While I am aware that many people have advocated for and will eagerly await specific changes to the form of birth registration, for me, these latter two questions are much more important and go some way to pitching the right scope for any progressive and ultimately useful law reform project. When it comes to Law Commission projects, there is always the risk of casting the net too narrowly so that it becomes impossible to effectively consider defined issues without also considering the wider legal context within which they are located. The current system has its roots in the early Victorian era, and is remarkably similar to the system that was introduced by the Births and Deaths Registration Act 1836. Indeed, the current legislation governing birth registration – the Births and Deaths Registration Act 1953 – rather quietly celebrated its diamond anniversary around the same time as Queen Elizabeth II. This legislation has seen little by way of reform, and in comparing my birth certificate with that of my mother (who is not yet a sexagenarian) there is very little difference in the information recorded, not least because I was born before 1986, which is when the mother's occupation started to be recorded as well as the father's (3). However, other than permitting two female parents to be named on the birth certificate, the information recorded has remained fairly constant.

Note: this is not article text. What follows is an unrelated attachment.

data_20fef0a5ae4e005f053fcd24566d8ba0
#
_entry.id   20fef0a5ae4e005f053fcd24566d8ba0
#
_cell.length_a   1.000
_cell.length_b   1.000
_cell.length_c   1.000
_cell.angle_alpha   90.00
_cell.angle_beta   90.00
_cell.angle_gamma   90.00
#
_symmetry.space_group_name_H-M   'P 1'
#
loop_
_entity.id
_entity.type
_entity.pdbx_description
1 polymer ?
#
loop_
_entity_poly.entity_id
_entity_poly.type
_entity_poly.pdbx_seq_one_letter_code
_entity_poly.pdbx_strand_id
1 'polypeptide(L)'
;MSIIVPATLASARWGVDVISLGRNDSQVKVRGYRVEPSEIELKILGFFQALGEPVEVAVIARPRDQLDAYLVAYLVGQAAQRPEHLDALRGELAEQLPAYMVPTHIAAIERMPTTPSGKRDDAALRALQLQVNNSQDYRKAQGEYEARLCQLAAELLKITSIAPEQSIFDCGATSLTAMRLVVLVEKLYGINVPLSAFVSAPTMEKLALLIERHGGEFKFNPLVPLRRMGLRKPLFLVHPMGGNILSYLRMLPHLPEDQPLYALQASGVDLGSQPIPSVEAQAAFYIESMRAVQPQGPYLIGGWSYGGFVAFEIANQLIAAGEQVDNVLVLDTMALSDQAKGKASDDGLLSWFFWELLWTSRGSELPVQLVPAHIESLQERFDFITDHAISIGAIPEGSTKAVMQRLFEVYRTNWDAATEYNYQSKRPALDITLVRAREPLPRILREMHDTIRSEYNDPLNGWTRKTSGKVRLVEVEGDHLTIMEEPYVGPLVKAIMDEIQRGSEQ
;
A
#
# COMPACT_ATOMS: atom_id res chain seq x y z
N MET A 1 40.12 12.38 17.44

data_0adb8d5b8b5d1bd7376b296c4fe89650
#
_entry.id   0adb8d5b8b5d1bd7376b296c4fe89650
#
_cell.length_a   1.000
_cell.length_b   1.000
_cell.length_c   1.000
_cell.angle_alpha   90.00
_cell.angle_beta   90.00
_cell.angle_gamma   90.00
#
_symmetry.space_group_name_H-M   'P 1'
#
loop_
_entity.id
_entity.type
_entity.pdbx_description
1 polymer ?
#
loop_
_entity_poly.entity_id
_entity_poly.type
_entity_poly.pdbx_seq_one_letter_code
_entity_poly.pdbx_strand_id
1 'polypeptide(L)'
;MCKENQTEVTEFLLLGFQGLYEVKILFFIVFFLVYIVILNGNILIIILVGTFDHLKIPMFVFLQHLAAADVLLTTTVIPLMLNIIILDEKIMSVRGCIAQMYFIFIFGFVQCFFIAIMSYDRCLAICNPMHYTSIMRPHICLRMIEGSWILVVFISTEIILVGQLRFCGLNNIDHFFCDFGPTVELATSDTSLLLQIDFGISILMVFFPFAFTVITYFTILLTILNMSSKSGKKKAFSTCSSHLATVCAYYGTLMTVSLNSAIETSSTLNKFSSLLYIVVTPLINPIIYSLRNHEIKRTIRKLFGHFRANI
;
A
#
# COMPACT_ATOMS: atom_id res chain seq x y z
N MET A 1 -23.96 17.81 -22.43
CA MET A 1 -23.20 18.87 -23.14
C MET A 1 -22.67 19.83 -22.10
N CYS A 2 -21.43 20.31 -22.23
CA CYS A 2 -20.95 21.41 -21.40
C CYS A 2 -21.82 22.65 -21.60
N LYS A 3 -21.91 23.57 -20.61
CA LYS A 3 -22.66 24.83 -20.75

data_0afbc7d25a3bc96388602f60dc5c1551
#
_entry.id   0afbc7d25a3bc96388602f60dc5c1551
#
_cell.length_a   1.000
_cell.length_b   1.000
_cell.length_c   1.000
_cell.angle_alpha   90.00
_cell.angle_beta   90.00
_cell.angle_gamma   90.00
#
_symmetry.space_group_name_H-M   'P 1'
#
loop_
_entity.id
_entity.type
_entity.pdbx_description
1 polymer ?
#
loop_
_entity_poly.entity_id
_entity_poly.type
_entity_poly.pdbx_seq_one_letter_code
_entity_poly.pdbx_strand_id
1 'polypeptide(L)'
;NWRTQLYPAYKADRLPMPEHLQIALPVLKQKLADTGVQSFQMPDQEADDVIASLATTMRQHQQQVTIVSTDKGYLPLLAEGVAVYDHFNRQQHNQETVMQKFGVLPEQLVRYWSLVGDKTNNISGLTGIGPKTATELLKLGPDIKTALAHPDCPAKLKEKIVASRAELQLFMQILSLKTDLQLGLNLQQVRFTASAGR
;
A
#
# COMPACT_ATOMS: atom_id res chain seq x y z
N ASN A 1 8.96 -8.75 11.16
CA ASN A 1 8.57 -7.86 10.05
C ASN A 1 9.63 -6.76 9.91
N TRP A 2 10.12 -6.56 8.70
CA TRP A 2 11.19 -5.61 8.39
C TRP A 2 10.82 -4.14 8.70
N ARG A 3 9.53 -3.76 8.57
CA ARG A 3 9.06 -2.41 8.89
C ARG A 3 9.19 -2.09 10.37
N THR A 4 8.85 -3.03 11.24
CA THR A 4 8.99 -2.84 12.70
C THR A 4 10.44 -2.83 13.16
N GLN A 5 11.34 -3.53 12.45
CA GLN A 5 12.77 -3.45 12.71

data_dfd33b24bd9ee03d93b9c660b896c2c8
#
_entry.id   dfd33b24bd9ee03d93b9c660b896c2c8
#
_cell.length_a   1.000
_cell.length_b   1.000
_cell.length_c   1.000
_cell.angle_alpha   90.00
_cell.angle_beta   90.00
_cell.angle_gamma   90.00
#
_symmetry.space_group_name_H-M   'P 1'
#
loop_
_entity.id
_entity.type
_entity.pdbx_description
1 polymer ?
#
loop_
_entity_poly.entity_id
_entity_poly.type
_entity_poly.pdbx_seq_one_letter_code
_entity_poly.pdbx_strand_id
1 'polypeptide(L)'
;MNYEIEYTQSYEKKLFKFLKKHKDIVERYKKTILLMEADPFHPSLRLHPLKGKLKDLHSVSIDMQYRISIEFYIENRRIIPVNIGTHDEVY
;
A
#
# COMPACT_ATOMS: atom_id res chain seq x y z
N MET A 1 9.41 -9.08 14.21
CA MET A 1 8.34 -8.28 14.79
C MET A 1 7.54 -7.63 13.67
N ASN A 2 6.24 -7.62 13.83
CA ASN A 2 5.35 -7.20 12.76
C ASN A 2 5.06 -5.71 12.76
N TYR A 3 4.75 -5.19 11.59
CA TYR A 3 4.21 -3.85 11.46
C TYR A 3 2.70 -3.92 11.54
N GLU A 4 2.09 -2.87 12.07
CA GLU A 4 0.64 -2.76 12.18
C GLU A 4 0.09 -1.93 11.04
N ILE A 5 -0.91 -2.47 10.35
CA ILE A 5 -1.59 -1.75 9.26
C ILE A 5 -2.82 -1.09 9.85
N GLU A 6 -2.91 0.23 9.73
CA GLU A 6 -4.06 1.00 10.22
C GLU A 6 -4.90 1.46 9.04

While birth registration may be fairly straightforward for a lot of people, it seems to be an increasingly 'unstraightforward' procedure for many. Given that civil birth registration is compulsory, this is highly problematic. But effective reform cannot be implemented without asking wider questions as to the role and purpose of birth registration in contemporary society, as opposed to a past era. Other important questions to be addressed include how the current system sits in relation to the information which the modern state holds on individuals in other administrative, statistical, biometric and healthcare databases, not to mention questions around whether a paper-based, as opposed to an electronic-based system remains the most suitable for contemporary society.